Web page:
MVA & NON-MVA PERSONAL INJURY BIOMECHANICS

 

Biomechanics is an engineering discipline focused on study of the “mechanics” of living organisms. As it relates to motor vehicle accidents and personal injuries, biomechanics encompasses human anatomy, kinematics, kinetics, and kinesiology of vehicle occupants and/or pedestrians involved in collisions. Biomechanical analyses bridge the gap between accident reconstruction and injury causation, mechanism, and probability. Injury biomechanics builds on engineering and physics principles with knowledge of human anatomy, physiology, and injury tolerance.

Our biomechanical experts assess the physical evidence and medical information using the latest technology and relevant research (including our very own). Our unique peer-review process results in the most science-backed expert opinion regarding your injury questions.

MVA-related Injuries

Slip/Trip and Fall & Other Personal Injuries

When injury claims arise following a motor vehicle collision, it can be tricky to separate fact from fiction. Our court-tested biomechanical assessments can help get answers to questions such as: Were impact forces great enough to cause injury? Could the injury have resulted from this incident? Was the occupant wearing a seat belt? Would a seat belt have mitigated the injury? Who was sitting where?

MVA biomechanical assessments we can conduct include:
  • Impact of crash severity on occupants 
  • Injury probability
  • Occupant movement (kinematics)
  • Mechanism of injury
  • Usage of safety equipment (i.e. seat belts)
  • Seat belt effectiveness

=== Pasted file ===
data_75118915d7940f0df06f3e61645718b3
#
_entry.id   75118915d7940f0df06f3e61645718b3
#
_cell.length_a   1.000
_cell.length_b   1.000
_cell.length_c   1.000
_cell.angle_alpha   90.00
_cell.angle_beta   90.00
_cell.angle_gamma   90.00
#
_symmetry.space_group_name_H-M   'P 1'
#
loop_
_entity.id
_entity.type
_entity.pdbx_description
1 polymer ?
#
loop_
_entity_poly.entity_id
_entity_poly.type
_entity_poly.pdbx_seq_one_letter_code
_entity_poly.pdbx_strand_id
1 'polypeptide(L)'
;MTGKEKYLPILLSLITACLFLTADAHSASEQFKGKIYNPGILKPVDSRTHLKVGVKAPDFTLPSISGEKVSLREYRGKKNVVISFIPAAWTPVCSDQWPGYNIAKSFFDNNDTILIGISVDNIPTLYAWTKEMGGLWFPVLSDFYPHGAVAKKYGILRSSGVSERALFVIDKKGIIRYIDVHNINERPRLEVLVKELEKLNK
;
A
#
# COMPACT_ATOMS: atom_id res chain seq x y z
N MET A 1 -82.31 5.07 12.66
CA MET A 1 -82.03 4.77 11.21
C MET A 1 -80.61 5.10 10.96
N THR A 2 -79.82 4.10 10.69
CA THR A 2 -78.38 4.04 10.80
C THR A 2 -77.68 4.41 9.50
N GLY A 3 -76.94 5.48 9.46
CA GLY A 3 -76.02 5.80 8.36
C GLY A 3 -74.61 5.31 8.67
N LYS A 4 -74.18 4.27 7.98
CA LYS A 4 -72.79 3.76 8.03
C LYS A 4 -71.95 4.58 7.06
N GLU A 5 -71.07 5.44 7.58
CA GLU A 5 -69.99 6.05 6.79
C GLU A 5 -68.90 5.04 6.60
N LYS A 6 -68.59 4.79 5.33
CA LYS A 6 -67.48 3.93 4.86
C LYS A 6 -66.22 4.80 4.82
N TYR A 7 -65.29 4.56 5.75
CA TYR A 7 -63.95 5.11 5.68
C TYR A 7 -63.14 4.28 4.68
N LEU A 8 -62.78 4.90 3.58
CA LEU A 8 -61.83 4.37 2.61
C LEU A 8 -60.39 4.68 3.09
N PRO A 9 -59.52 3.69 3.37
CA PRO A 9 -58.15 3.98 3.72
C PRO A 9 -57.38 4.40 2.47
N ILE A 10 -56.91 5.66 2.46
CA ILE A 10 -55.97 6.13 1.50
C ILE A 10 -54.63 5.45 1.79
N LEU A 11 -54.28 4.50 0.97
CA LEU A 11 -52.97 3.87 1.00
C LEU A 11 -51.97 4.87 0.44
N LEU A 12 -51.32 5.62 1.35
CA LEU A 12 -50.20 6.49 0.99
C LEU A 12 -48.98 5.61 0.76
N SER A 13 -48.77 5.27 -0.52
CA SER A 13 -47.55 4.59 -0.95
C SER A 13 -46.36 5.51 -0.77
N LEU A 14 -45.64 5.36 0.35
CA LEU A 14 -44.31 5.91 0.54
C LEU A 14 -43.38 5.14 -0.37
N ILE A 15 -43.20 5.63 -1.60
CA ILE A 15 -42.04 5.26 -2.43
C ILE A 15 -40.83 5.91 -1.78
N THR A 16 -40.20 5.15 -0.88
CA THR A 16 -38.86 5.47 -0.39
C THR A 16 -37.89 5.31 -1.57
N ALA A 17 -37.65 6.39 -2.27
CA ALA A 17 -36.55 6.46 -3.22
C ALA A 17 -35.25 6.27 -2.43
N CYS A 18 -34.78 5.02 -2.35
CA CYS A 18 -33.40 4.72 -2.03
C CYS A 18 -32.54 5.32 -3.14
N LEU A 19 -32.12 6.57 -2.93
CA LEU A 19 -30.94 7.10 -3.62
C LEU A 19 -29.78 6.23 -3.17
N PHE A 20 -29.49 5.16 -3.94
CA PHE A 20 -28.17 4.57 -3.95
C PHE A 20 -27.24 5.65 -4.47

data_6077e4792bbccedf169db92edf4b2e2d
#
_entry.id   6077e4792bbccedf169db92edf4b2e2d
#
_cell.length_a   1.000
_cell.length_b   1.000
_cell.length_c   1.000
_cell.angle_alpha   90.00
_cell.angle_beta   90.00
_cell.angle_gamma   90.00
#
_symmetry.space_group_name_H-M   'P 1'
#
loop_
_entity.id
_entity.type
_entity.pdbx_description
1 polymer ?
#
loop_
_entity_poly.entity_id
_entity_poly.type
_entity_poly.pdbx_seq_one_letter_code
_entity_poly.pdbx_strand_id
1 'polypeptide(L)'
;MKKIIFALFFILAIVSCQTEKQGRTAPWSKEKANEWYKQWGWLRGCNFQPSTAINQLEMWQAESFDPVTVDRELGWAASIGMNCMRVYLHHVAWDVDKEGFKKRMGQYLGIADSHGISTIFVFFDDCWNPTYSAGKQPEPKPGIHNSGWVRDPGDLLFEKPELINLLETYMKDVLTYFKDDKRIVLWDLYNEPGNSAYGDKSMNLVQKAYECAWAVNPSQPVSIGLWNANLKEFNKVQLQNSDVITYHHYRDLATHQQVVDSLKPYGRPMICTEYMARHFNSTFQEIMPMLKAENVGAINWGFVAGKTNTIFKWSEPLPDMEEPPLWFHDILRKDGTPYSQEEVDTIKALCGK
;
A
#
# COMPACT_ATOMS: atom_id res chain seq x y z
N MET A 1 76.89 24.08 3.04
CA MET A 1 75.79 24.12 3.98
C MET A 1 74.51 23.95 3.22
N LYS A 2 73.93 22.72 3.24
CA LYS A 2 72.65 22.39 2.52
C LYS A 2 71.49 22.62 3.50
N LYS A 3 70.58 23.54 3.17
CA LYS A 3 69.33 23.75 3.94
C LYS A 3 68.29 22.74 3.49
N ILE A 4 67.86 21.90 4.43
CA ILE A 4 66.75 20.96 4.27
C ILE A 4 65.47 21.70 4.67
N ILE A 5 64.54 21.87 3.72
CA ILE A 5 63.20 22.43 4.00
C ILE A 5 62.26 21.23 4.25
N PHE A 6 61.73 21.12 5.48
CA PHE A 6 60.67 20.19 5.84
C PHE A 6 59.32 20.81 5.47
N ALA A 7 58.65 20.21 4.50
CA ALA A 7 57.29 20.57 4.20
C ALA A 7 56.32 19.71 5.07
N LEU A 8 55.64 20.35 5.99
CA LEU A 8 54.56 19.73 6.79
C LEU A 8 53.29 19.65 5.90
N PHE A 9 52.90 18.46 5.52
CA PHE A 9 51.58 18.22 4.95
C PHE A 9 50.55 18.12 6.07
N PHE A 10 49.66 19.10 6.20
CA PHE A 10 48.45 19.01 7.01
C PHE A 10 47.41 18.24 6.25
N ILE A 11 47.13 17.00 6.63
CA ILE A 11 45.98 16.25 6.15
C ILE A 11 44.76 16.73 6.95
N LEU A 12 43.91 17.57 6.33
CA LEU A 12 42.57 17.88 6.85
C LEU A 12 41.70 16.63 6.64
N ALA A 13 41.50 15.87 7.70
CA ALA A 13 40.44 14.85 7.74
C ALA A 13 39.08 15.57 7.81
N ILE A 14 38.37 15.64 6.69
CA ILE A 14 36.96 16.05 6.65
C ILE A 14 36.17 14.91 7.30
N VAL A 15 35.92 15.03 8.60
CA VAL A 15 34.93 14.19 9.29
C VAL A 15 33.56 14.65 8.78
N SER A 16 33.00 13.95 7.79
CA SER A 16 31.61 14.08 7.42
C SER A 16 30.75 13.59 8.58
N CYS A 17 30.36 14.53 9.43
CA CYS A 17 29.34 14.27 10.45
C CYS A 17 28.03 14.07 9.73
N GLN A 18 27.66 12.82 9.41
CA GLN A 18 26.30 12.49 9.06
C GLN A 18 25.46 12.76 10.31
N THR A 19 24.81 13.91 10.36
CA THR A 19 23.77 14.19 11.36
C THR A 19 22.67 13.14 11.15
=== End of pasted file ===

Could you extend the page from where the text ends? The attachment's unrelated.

• Helmet effectiveness
  • Identification of positioning of occupants (who was seated where)

Investigations of slip/trip and fall or other personal injury incidents are multidisciplinary, as they combine knowledge from biomechanics (the gait cycle), mechanical engineering (taking the appropriate measurements of surfaces, slip index or discontinuities), and civil engineering (understanding the relevant codes and standards that apply to the location of the incident). Our biomechanical team are experts in the human gait cycle, trip hazard identification, and fully trained and certified in the use of the Excel Variable Incidence Tribometer (slip index measurement tool).

Common personal injury biomechanical assessments we can conduct include:
  • Surface slipperiness (slip testing)
  • Slip and fall assessment
  • Trip and fall assessment
  • Other personal injuries, such as amusement ride, theme park, playground, and industrial incidents
  • Building code compliance

MVA & Slip/Trip Fall Assessment Experts

Our biomechanical assessment services are available in all Canadian provinces and territories, and even internationally, to assist you in making efficient and data-driven decisions when handling your claims and cases.

Email info@kodsiengineering.com or call us at 1-800-263-6351 for a custom biomechanics report quote

Why choose Kodsi Forensic Engineering for MVA and Non-MVA Biomechanical assessments?

BIOMECHANISTS  & CERTIFIED EXCEL TRIBOMETRISTS
LATEST TOOLS, TECH & PRACTICES
CLIENT RESOURCES & EDUCATION

Biomechanics Educational Resources

The Future of Injury Biomechanics

How do occupants move inside a vehicle during a crash, and how will driverless vehicles affect MVA injuries?

Investigations of Slip/Trip and Fall Incidents

Learn about the typical gait cycle and how we investigate slip/trip and fall incidents.

The Effect on Occupant Motion when Striking a Moving vs. Stationary Vehicle

Learn about post-collision dynamics when the occupant is in a moving VS stationary vehicle, and how it affects their motion.

The Driver In Question: Who was really driving?

Sometimes after a collision has occurred, there is an uncertainty around who was actually driving at the time of the crash. Find out how forensics can help.

The Airbag Deployment Decision

Read our blog article where we explore the factors that affect the EDR’s decision of hether or not to deploy an airbag.

Measuring Slip Resistance

Learn about the XL Tribometre we use to measure how slippery a surface is.

Questions or comments?

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